Here, in the room of my life the objects keep changing. Ashtrays to cry into, the suffering brother of the wood walls, the forty-eight keys of the typewriter each an eyeball that is never shut, the books, each a contestant in a beauty contest, the black chair, a dog coffin made of Naugahyde, the sockets on the wall waiting like a cave of bees, the gold rug a conversation of heels and toes, the fireplace a knife waiting for someone to pick it up, the sofa, exhausted with the exertion of a whore, the phone two flowers taking root in its crotch, the doors opening and closing like sea clams, the lights poking at me, lighting up both the soil and the laugh. The windows, the starving windows that drive the trees like nails into my heart. Each day I feed the world out there although birds explode right and left. I feed the world in here too, offering the desk puppy biscuits. However, nothing is just what it seems to be. My objects dream and wear new costumes, compelled to, it seems, by all the words in my hands and the sea that bangs in my throat.
“The sounds were distinct in his ear but they had no shape or meaning. It was as though his head were the prow of a boat and the sounds were water that broke on him and then flowed past. He felt he had to look behind to find the words already said.”—
An excerpt from “The Heart is a Lonely Hunter” by Carson McCullers, who published it when she was 23 years old.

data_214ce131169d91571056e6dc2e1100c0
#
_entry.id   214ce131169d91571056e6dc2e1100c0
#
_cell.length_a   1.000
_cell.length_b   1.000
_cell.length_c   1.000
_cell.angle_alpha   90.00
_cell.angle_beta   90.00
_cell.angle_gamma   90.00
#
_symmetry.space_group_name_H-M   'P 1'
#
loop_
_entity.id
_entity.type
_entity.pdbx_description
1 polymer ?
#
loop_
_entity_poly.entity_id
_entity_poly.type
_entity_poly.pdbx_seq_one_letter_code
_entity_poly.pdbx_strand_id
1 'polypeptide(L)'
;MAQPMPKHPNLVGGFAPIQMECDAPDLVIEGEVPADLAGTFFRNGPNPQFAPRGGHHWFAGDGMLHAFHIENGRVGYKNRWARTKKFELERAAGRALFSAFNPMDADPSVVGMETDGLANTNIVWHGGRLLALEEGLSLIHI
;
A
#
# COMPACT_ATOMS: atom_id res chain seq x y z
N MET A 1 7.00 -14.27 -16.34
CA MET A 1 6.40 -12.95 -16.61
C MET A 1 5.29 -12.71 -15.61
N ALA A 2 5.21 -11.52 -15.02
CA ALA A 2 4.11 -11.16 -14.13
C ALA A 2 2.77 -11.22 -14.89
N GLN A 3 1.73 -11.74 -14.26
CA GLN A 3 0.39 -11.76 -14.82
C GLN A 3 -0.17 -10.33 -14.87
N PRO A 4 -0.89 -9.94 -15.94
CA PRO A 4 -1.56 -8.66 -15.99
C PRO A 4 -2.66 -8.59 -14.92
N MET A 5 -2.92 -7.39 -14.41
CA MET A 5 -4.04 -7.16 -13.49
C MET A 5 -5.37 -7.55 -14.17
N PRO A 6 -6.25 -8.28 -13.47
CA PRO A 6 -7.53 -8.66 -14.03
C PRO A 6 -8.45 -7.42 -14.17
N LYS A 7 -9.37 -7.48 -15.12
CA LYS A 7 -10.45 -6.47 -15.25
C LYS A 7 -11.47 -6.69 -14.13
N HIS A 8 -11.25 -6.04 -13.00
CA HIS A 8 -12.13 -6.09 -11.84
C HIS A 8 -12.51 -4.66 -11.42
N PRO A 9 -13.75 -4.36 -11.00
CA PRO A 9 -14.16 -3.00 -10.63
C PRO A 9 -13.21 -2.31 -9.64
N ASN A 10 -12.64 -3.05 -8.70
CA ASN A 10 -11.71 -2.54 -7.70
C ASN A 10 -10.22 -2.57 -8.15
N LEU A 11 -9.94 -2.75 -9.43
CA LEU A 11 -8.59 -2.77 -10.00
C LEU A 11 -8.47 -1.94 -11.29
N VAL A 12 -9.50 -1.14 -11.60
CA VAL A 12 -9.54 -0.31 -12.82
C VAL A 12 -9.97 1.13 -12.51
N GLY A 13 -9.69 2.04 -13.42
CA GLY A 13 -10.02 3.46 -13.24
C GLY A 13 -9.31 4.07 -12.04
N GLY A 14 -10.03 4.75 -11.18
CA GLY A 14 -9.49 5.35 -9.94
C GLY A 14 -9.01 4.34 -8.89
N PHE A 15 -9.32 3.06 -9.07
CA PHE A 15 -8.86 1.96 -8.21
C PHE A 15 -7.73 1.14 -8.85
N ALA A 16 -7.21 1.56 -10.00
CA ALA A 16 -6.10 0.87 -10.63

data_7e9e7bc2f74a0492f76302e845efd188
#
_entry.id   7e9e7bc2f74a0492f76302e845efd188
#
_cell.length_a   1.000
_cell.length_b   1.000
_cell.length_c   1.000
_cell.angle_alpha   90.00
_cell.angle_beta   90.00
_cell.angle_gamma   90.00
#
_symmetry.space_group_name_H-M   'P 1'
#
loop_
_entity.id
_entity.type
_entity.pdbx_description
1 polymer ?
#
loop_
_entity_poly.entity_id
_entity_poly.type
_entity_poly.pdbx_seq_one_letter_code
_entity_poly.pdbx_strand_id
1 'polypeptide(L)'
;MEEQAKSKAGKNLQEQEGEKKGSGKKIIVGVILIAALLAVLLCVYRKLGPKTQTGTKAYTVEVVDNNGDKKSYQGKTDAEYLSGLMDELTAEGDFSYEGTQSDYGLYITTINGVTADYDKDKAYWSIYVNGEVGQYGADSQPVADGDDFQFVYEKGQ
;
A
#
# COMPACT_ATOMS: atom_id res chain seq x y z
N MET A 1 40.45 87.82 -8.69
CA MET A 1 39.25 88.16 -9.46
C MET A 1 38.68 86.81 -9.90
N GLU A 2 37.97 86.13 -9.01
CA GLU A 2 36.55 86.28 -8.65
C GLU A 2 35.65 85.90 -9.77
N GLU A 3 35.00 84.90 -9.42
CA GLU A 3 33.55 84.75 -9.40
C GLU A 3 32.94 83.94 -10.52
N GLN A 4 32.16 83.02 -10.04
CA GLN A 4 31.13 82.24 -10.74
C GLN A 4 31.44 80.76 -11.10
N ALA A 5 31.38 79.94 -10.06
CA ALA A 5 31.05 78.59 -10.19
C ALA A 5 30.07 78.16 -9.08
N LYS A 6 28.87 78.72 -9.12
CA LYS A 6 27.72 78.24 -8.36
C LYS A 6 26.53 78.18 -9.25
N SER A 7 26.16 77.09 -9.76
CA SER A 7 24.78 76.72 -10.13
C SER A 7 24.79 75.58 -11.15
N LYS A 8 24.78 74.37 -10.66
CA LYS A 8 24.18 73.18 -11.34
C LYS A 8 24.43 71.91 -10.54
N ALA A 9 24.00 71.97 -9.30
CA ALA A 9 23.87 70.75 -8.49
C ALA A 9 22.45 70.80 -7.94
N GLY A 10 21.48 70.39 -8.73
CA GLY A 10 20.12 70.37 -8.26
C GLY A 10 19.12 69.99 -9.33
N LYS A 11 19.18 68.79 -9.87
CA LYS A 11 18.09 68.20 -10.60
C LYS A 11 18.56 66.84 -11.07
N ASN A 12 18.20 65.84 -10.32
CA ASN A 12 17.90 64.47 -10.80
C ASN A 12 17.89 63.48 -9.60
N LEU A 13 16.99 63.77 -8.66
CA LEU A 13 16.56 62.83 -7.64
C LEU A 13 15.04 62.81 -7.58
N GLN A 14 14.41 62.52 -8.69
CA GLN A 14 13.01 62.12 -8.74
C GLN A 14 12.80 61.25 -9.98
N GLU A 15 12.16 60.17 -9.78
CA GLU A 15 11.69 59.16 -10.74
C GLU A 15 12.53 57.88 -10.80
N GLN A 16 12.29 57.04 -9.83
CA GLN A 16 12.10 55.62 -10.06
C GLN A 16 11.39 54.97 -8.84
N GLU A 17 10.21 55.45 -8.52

I recently finished reading this. I cannot tell you how many times I paused and reread passages just to let their magic linger a little longer.
n. the moment a conversation becomes real, which occurs when a spark of trust crosses the room and jolts the delicate circuits you keep insulated under layers of irony, momentarily grounding the static emotional charge you’ve built up through decades of friction with the world.
I walked myself to the ER at 5 a.m. this morning. Sitting in a blue plastic chair and wearing yesterday’s clothes, I noticed that everyone around me in the waiting room was waiting with someone. I was waiting alone. And then I realized it was Monday, July 4th.
Every 4th of July my neighbors in LA make a fireworks spectacle and throw a giant block party. I would watch the fireworks explode from the hammock in my backyard. I would do this until I grew sleepy or cold in my pajamas.
Tonight, I would do anything to be back in that hammock.